The Henry J. Kaiser Family Foundation
By Robert Davis
Reprinted with permission of USA Today
LAREDO, Texas Hector Salino waits patiently as his wife sees a nurse at their local medical clinic.
But he is in no ordinary waiting room, and she is in no ordinary clinic. He stands in the sweltering heat by his dusty pickup, not far from his home, as his wife gets her health care inside a specially equipped, air-conditioned truck. The medical visit is free, and no questions are asked especially the question most dreaded by millions of Hispanics living illegally on this side of the border. In health circles here, few people care if any patient who enters the door is a legal U.S. resident.
The medical mantra here is just treat; don’t ask.
As President Bush and Mexican President Vicente Fox meet this week to negotiate key immigration issues, health officials across the nation are paying more attention to preventive-care visits like the one the Salinos recently made to the mobile clinic. Immigrants, most of them from Mexico, are settling in surprising numbers across the nation’s midsection.
While California, Florida, Illinois, New York, New Jersey and Texas have the highest number of legal and illegal immigrants, the states in between from Oregon to the Carolinas have seen the fastest growth in immigrant populations, the latest Census found.
“These places are not used to dealing with immigration,” says Jeffrey Passel of the Urban Institute, a think tank on public policy. “Their health care systems may not be set up to deal with these populations.”
Hospitals, already facing financial difficulties, face many challenges, from figuring out ways to unclog emergency rooms to translating Spanish to English.
“Texas, California and Florida have managed this for a long time,” says the American Hospital Association’s Rick Wade. Now, “some of our members who were not dealing with it are now having to deal with it.”
Law sometimes forbids treating illegals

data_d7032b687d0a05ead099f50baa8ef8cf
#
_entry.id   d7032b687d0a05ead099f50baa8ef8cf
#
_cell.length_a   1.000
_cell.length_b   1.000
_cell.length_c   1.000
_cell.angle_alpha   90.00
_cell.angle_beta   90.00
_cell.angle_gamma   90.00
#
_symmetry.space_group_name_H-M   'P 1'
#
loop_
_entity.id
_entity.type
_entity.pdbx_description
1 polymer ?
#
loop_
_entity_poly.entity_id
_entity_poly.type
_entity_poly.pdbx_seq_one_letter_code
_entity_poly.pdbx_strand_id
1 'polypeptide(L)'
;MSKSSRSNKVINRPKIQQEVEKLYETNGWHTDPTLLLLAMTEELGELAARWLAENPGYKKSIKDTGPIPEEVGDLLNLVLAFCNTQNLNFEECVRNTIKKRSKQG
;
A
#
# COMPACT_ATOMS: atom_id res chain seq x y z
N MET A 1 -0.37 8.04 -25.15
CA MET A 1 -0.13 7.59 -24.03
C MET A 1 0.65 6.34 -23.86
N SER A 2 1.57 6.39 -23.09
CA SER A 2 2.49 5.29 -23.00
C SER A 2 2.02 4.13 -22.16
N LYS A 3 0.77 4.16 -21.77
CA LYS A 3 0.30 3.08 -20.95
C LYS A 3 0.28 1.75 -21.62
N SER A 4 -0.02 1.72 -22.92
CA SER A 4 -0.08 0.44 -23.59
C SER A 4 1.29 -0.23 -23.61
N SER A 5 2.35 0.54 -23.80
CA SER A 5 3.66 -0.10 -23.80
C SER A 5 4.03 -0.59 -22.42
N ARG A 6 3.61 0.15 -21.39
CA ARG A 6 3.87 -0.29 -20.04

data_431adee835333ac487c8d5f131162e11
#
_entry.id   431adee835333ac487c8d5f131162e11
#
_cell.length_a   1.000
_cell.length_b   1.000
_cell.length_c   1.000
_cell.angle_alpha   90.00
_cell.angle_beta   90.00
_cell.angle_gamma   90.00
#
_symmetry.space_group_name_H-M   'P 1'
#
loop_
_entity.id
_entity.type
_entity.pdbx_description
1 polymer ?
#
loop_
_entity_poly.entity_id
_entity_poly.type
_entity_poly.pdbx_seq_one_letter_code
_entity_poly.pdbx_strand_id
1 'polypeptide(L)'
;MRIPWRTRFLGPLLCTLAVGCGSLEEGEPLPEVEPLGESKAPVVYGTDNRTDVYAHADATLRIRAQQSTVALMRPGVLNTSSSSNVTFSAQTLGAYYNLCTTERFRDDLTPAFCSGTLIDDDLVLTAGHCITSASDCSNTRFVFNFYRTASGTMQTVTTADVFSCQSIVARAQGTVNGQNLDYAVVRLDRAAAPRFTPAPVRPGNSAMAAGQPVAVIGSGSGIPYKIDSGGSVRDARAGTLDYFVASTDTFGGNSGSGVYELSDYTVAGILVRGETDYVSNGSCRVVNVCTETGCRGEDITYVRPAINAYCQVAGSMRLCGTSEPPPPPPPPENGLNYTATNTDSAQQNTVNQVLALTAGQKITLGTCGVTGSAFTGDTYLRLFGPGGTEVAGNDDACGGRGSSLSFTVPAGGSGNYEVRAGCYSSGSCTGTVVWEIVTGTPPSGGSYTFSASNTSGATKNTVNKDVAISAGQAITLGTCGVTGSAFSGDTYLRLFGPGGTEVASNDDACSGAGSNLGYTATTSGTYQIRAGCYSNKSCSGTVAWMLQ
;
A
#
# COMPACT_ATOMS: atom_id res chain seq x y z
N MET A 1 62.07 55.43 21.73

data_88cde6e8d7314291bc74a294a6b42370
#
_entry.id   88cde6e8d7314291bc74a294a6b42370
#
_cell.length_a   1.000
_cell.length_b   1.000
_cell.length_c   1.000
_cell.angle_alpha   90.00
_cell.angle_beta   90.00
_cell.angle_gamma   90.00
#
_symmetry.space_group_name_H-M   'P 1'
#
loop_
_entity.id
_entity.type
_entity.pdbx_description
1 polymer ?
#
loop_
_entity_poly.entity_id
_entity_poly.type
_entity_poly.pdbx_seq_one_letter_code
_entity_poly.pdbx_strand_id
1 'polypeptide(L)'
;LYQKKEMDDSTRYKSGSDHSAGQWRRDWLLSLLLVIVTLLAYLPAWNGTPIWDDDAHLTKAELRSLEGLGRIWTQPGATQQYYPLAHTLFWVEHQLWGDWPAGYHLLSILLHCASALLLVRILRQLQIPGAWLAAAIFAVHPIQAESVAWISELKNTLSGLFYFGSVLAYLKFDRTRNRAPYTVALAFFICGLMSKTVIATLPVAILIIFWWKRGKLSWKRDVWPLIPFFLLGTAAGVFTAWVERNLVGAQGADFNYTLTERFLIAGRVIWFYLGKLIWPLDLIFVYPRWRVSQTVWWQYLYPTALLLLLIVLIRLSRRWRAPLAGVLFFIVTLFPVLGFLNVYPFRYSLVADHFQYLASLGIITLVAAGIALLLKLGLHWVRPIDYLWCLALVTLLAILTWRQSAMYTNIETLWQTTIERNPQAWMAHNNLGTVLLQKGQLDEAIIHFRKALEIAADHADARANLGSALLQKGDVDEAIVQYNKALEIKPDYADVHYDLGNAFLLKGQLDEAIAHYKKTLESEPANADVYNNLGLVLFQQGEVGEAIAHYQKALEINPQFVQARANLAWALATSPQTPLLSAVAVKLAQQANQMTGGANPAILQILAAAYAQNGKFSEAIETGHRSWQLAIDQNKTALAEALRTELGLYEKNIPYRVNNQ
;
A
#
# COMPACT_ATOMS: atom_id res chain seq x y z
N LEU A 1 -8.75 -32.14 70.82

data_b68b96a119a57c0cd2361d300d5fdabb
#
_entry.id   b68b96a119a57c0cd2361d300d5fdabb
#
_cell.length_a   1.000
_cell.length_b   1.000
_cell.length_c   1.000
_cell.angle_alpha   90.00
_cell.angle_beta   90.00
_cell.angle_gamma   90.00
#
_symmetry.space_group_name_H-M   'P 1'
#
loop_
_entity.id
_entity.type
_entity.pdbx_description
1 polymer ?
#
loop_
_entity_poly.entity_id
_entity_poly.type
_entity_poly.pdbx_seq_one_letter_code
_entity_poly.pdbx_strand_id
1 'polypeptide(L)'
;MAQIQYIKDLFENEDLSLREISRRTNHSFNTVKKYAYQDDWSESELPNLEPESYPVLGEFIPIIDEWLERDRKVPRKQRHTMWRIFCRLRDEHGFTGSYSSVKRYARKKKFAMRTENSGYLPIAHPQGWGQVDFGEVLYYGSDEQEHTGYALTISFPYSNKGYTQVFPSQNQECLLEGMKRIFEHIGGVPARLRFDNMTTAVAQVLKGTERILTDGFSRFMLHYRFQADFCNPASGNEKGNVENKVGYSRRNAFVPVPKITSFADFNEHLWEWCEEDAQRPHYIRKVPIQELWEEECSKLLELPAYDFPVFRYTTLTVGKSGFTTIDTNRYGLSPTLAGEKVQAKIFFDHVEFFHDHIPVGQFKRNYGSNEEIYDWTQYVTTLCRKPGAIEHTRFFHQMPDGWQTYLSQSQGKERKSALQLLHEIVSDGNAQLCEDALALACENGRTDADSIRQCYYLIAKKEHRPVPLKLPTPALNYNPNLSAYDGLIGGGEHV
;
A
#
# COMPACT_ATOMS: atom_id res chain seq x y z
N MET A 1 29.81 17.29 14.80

The number of Hispanics living in the USA soared in the past 10 years, according to the 2000 Census. Today, the number of Hispanics roughly equals that of black Americans.
The immigrants who enter illegally have changed the look of many American homes. Ten percent of children now live in a house with an illegal immigrant, the Urban Institute says.
The illegal residents are coming in droves, numbering as many as half a million a year, and the last thing they want to do is make their presence known.
“As an undocumented immigrant, you are extremely hesitant to receive services and help,” says Clarissa Martinez De Castro, director of state and local public policy for the National Council of La Raza, a Hispanic advocacy group. “You just want to work, support your family and keep a low profile.”
One concern is that any health worker could feel compelled to report the illegal immigrant.
“We have to be careful, because what we are doing is technically illegal,” says Steve Saldana of Catholic Charities in San Antonio, which helps poor Hispanic families get free medical care. “If you know where an illegal alien is, you are supposed to report them.”
But some immigrants also fear that accepting help will hurt later attempts to become a legal resident. Legal residency is bestowed upon immigrants who show, among other things, they don’t need federal aid.
In 1996, a federal law put restrictions on which immigrants could get Medicaid. At the same time, some immigrants were asked in widely reported cases to repay Medicaid benefits or risk their residency status.
Use of public benefits by immigrants dropped more than 30% from 1994 to 1997.
Recently, the push has been in the opposite direction. Last month, the Bush administration announced changes in Medicaid aimed at making it easier for states to provide insurance for children, including illegal immigrants. But confusion and fear remain.
A legal fight is ongoing in Houston, where the hospital district has been told to stop using public money to treat illegal immigrants. Texas Attorney General John Cornyn says the 1996 federal law prohibits states from offering non-emergency health care to illegal immigrants. The case is being watched by hospitals across the nation.
Health officials want to treat the new residents.
“The kind of treatment they get here is vital,” says David Lauricella, spokesman for the Laredo Health Department. “If we don’t treat them here now, they’ll end up in the emergency room later.”
But they’ve found here that simply offering care isn’t enough. Coaxing immigrants out of their homes and into the health system takes a lot of effort.
Key to success: Being nice
Beside the truck-turned-clinic near the Salinos’ home along the Rio Grande, Sister Rosemary Welsh of Mercy Regional Medical Center has taken to the streets of immigrant towns along the border colonias to make a difference in the hospital.
“We’re trying to train them not to use the emergency room as a clinic,” she says. In the process, she has perfected one solution to the immigration health problem a key tip that she shares with colleagues looking for help.
Be nice. “We were the barriers,” Welsh says. “We were not nice, and we made people feel stupid. That was our biggest barrier.”
As Salino’s wife finishes in the tractor-trailer clinic, he smiles with gratitude.
“Mercy, they are good people,” he says. “That’s great for people here.”